ED books S.P.Tyagi in VVIP chopper deal scam

A criminal case has been registered under the Prevention of Money Laundering Act

Updated - November 16, 2021 07:04 pm IST

Published - July 04, 2014 05:41 pm IST - NEW DELHI

The Enforcement Directorate has registered a money laundering case against retired Air Chief Marshal S.P. Tyagi and others in connection with the alleged payment of over €21.4 million by AgustaWestland to IDS Infotech India and its erstwhile Tunisia subsidiary. The amount was purportedly used to pay kickbacks for the Rs. 3,700-crore VVIP chopper deal.

The fund transfers were made in seven instalments to both the companies between 2007 and 2011. IDS Infotech received a total of €2.14 million and the rest went into the accounts of IDS Tunisia.

The agency, which has already been probing suspected violation of foreign exchange rules in the matter, records that AgustaWestland had initially declared 4,572 metres as the flying capability of its helicopters, as against the mandatory requirement of 6,000 metres. It was, therefore, disqualified in 2002.

However, the then Air Chief Marshal approved reduction of the required flying capability to 4,500 metres despite prior vehement opposition of the Indian Air Force. This allowed the supplier to bid for the contract.

Even before Mr. Tyagi became the Air Chief Marshal, his ascendency to the highest post was clear much before November 2004. The ED alleges that the same year, his cousins Sanjeev (Julie), Rajeev (Dosca) and Sandeep Tyagi, who knew alleged middlemen Guido Haschke and Carlo Gerosa, entered into a consultancy contract with Gordian Services (Tunisia), a firm both the suspects were associated with.

From Gordian Services, the Tyagi brothers received €1.26 lakh after May 2004 and 2 lakh euros after February 2005, alleges the ED. The two transactions were “camouflaged” in the form of consultancy fee, but they corresponded with developments taking place in the alteration of the mandatory service ceiling of the helicopters.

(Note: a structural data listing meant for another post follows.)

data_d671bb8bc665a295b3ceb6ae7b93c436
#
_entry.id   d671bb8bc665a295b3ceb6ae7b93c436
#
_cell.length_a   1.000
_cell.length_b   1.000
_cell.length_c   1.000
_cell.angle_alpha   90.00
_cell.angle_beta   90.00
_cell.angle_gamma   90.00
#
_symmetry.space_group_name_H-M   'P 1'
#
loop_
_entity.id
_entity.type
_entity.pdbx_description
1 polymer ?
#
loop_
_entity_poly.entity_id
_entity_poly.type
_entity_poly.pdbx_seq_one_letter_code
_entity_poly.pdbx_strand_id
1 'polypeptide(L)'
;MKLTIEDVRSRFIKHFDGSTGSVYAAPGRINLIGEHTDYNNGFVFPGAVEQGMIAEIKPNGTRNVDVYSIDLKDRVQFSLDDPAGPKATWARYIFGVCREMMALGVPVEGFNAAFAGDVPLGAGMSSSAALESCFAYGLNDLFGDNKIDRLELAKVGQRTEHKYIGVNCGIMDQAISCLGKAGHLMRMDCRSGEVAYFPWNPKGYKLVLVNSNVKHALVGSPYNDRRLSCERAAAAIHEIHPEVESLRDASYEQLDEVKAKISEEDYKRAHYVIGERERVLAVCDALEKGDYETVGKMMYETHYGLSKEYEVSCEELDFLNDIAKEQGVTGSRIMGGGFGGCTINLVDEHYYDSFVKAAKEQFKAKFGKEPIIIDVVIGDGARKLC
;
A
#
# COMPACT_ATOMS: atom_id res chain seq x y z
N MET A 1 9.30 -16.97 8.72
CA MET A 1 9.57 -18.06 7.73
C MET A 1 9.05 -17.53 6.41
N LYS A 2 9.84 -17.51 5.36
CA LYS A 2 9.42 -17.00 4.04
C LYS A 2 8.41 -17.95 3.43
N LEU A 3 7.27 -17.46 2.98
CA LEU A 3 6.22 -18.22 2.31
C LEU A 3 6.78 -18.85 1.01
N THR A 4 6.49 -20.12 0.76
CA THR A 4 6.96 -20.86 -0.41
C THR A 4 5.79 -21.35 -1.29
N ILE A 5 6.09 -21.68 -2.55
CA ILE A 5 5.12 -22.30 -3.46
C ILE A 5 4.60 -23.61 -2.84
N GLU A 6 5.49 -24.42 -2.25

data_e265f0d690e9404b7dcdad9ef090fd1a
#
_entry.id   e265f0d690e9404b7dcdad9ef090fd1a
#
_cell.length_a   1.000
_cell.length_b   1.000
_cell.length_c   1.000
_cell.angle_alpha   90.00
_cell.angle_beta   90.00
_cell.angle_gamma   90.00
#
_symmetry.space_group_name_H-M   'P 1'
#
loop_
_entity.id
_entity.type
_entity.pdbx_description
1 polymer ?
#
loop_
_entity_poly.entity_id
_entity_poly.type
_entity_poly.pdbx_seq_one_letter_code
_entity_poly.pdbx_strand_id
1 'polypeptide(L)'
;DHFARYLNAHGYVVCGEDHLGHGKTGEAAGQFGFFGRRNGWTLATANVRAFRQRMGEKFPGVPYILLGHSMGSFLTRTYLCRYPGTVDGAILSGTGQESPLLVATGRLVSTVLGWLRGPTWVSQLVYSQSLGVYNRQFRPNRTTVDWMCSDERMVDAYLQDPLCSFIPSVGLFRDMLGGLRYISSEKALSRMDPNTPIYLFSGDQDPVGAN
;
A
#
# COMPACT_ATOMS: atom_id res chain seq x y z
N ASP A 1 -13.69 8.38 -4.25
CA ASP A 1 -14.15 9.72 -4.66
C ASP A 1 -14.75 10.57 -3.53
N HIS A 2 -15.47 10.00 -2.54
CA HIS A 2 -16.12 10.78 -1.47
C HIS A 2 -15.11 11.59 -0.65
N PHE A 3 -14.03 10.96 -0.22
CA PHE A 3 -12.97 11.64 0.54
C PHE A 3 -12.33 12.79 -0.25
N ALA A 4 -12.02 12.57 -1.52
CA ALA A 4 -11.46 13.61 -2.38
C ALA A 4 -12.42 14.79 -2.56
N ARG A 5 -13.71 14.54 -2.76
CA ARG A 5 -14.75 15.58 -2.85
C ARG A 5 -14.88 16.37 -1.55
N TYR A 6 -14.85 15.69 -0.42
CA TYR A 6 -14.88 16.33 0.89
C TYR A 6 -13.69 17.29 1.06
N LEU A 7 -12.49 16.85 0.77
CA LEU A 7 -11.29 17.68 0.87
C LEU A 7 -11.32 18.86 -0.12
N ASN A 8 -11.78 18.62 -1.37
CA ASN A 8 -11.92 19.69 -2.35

The agency alleges that then AgustaWestland (UK) CEO Bruno Spagnolini started paying bribes to Mr. Haschke and Mr. Gerosa in the garb of multiple consultancy contracts between his company and Gordian Services. AgustaWestland, in one such contract, agreed to appoint Gordian Services as a consultant in the VVIP chopper deal, subject to materialisation.

Subsequently, Mr. Spagnolini along with Giuseppe Orsi of parent Italian firm Finmeccanica entered into engineering contracts with IDS Infotech and IDS Tunisia as a “subterfuge” to pay kickbacks to middlemen and public servants in India. It is alleged that of the total €51 million paid by AgustaWestland, British citizen Christian Michel received €30 million in the deal and the remaining went to Mr. Haschke and Mr. Gerosa.

Probing agencies accuse Gautam Khaitan, former legal advisor to IDS Infotech, of introducing the middlemen to company chairman Satish Bagrodia and managing director Pratap K. Aggarwal. While from November 2007 to April 2010, the company received €2.1 million from AgustaWestland, IDS Tunisia was later incorporated as a 100 per cent subsidiary of IDS Infotech.

ED records state that the Tunisia firm was soon sold off to Mr. Haschke and Mr. Gerosa, another company named Aeromatrix incorporated and the business of IDS Infotech transferred to it. The kickback money was then allegedly channelized through Aeromatrix as it started receiving purchase orders from IDS Tunisia in the form of “fictitious or over” invoices.

Investigations revealed that 82 per cent of shares of Aeromatrix was held by Infotech Design System (IDS) Mauritius and 17 per cent by Mr. Khaitan.

The ED found that IDS Tunisia had purportedly raised bills for 24.37 million euros on AgustaWestland, whereas IDS Infotech India and Aeromatrix were paid only 1.88 million and 3.8 million euros, respectively, for the same job. Based on the findings, the agency suspects that IDS Tunisia inflated the invoices and the money was diverted to India via Mauritius to pay bribes.

As the ED has now registered a criminal case under the Prevention of Money Laundering Act, officials believe that obtaining necessary information on the case from the countries concerned would be much easier. The “proceeds of crime” can also be attached under the Act.

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